by Christine Sarkes
The cast and creative team of Guthrie Theater’s Twelfth Night squeeze every ounce of humor, romance, and physicality out of Shakespeare’s great comedy; it is a zany, madcap delight. So many aspects of this production were so well and cleverly done that I can’t find a single negative thing to say. When we were seated, I had an initial “OK, Boomer” reaction to the metal scaffolding, wondering if I would miss “traditional” costuming and staging. I didn’t. The use of water, height, color, texture and movement in this production all served to bring Shakespeare’s play vividly alive and accessible. If you’ve never seen live Shakespeare, I heartily recommend this as your first experience.
The plot begins with tragedy and survival, but quickly transitions to music, comedy and romance. When a shipwrecked Viola washes up on Illyria’s shores without her twin brother, she must adapt to her strange new surroundings on her own. For safety, she disguises herself as a boy and quickly finds favor and employment with the lovesick Orsino, who pines for Olivia’s devotion. After a series of mishaps and plenty of mayhem, their love triangle becomes so entangled it brings all of Illyria along for the ride.
How do I even begin to praise the acting? Every performance was pitch perfect. From Guthrie veteran, Sally Wingert, as Sir Toby to Joy Dolo’s Guthrie debut as Sir Andrew, the actors brought layers of comedy gold. Sarah Jane Agnew as Maria, Jim Lichtscheidl as Malvolio, and Luverne Seifert as Feste also brought their comedic ‘A game’ to the production. It was Joy Dolo’s hysterical performance as a clueless aristocrat and sidekick that gave the audience its biggest laughs. Don’t miss her silent pantomime with a balloon in the background as she practices for an upcoming duel. As I struggled with the pronouns in that last sentence, allow me to praise the creative team for choosing cross-gender actors for this production about a cross-dressing heroine. Gender relations and cross-dressing were frequent themes in Shakespeare’s plays and this one would have been a mind-bender. During the Elizabethan era, women were not allowed to act onstage and male actors often played female roles–in this case, a man would have played a woman dressing as a man.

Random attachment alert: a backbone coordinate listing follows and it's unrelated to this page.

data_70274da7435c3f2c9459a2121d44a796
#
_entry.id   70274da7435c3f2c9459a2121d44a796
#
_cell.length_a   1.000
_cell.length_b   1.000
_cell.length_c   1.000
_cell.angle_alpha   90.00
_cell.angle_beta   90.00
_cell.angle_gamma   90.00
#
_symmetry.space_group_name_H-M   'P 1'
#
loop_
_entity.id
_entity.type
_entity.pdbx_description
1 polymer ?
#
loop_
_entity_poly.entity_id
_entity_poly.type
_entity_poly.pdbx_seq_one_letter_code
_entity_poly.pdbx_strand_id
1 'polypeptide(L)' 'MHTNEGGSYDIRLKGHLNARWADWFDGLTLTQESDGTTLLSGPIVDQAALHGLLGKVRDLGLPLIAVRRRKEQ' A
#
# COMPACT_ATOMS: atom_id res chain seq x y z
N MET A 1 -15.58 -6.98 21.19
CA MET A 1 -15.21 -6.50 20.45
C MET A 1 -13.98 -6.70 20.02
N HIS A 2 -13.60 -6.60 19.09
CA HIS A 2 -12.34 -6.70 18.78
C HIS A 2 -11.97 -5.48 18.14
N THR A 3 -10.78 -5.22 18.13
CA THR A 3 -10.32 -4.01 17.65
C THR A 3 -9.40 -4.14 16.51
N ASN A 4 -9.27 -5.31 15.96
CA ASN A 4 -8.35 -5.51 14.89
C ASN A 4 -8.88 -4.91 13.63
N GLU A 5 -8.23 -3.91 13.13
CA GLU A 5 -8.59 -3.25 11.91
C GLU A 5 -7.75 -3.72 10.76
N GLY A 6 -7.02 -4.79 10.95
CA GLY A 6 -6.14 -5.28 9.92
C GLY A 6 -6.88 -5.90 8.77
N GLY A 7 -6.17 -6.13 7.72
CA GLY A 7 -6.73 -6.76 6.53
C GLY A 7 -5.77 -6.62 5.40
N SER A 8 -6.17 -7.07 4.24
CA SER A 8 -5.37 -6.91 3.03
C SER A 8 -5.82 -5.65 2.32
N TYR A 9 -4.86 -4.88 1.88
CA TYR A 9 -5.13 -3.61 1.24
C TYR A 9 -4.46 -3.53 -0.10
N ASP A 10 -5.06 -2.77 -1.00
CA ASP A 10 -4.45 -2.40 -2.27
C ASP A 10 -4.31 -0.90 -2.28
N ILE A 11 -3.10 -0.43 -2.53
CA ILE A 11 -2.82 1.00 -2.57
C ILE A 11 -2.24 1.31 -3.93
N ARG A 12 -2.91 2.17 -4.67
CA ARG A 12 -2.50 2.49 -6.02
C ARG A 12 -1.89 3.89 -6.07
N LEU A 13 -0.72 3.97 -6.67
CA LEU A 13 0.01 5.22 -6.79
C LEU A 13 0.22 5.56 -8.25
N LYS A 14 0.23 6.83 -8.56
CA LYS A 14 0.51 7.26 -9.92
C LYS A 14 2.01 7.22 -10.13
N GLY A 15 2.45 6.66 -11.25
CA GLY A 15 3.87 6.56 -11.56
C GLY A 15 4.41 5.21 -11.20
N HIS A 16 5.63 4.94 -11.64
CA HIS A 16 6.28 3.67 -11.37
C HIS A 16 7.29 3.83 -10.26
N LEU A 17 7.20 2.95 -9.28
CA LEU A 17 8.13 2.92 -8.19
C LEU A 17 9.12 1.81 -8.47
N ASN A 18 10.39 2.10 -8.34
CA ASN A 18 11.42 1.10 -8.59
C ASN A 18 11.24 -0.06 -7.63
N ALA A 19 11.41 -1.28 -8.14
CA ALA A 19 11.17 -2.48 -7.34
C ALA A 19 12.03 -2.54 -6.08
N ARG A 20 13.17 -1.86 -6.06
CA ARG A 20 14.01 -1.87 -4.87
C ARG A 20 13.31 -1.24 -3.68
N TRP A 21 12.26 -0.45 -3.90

The romantic leads were only slightly overshadowed by their comic players. Emily Gunyou Halaas as our heroine Viola, Sun Mee Chomet (Olivia), Michael Hanna (Sebastian) and Nate Cheeseman (Orsino), gave heartfelt performances in the romantic triangles that underpin the play. The comedy is only heightened by the depth of the grief and heartache felt and conveyed by these actors. Most of the cast also performed as musicians and singers during musical interludes.
Interestingly, the production is infused with hometown pride. Director Tom Quaintance is making his debut at the Guthrie Theater and has strong and local ties to the Guthrie. He grew up two blocks from the old Guthrie and in college he became an usher, which, in his words, “changed my life.” Carl Flink was the head usher at the Guthrie at the time who encouraged Tom to become an usher and is the movement director for this production. I hope to see more from this dynamic team in the future!
Twelfth Night, play by William Shakespeare. Directed by Tom Quaintance, sccenic design by Naomi Dawson, costume design by Ann Closs-Farley, lighting design by Yi Zhao and sound design/composition by Sartje Pickett. February 8 – March 22, 2020 on the Wurtele Thrust Stage at the Guthrie Theater, Minneapolis. Tickets start at $25. On sale now through the Box Office at 612.377.2224, 1.877.44.STAGE (toll-free) or online at guthrietheater.org. Post-play discussions and access services (ASL-interpreted, audio-described and open-captioned performances) are available on select dates and by request.